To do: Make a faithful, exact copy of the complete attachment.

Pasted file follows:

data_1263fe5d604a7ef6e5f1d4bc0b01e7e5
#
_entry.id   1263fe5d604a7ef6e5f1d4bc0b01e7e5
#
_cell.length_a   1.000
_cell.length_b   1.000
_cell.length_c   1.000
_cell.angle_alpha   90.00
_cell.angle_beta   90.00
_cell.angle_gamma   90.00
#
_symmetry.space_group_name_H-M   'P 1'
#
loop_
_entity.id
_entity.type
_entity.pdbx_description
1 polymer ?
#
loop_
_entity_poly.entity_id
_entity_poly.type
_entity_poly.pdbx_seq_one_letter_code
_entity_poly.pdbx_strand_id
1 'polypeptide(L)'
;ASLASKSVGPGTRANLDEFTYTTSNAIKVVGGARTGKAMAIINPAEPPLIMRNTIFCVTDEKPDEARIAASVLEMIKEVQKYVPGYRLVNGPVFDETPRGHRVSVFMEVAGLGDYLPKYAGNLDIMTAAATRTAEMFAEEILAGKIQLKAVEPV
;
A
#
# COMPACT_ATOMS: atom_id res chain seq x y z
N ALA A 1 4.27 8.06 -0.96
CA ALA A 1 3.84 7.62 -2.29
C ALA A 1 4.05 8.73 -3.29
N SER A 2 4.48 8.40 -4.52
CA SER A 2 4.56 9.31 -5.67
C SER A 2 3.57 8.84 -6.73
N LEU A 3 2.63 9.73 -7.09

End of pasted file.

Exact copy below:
data_1263fe5d604a7ef6e5f1d4bc0b01e7e5
#
_entry.id   1263fe5d604a7ef6e5f1d4bc0b01e7e5
#
_cell.length_a   1.000
_cell.length_b   1.000
_cell.length_c   1.000
_cell.angle_alpha   90.00
_cell.angle_beta   90.00
_cell.angle_gamma   90.00
#
_symmetry.space_group_name_H-M   'P 1'
#
loop_
_entity.id
_entity.type
_entity.pdbx_description
1 polymer ?
#
loop_
_entity_poly.entity_id
_entity_poly.type
_entity_poly.pdbx_seq_one_letter_code
_entity_poly.pdbx_strand_id
1 'polypeptide(L)'
;ASLASKSVGPGTRANLDEFTYTTSNAIKVVGGARTGKAMAIINPAEPPLIMRNTIFCVTDEKPDEARIAASVLEMIKEVQKYVPGYRLVNGPVFDETPRGHRVSVFMEVAGLGDYLPKYAGNLDIMTAAATRTAEMFAEEILAGKIQLKAVEPV
;
A
#
# COMPACT_ATOMS: atom_id res chain seq x y z
N ALA A 1 4.27 8.06 -0.96
CA ALA A 1 3.84 7.62 -2.29
C ALA A 1 4.05 8.73 -3.29
N SER A 2 4.48 8.40 -4.52
CA SER A 2 4.56 9.31 -5.67
C SER A 2 3.57 8.84 -6.73
N LEU A 3 2.63 9.73 -7.09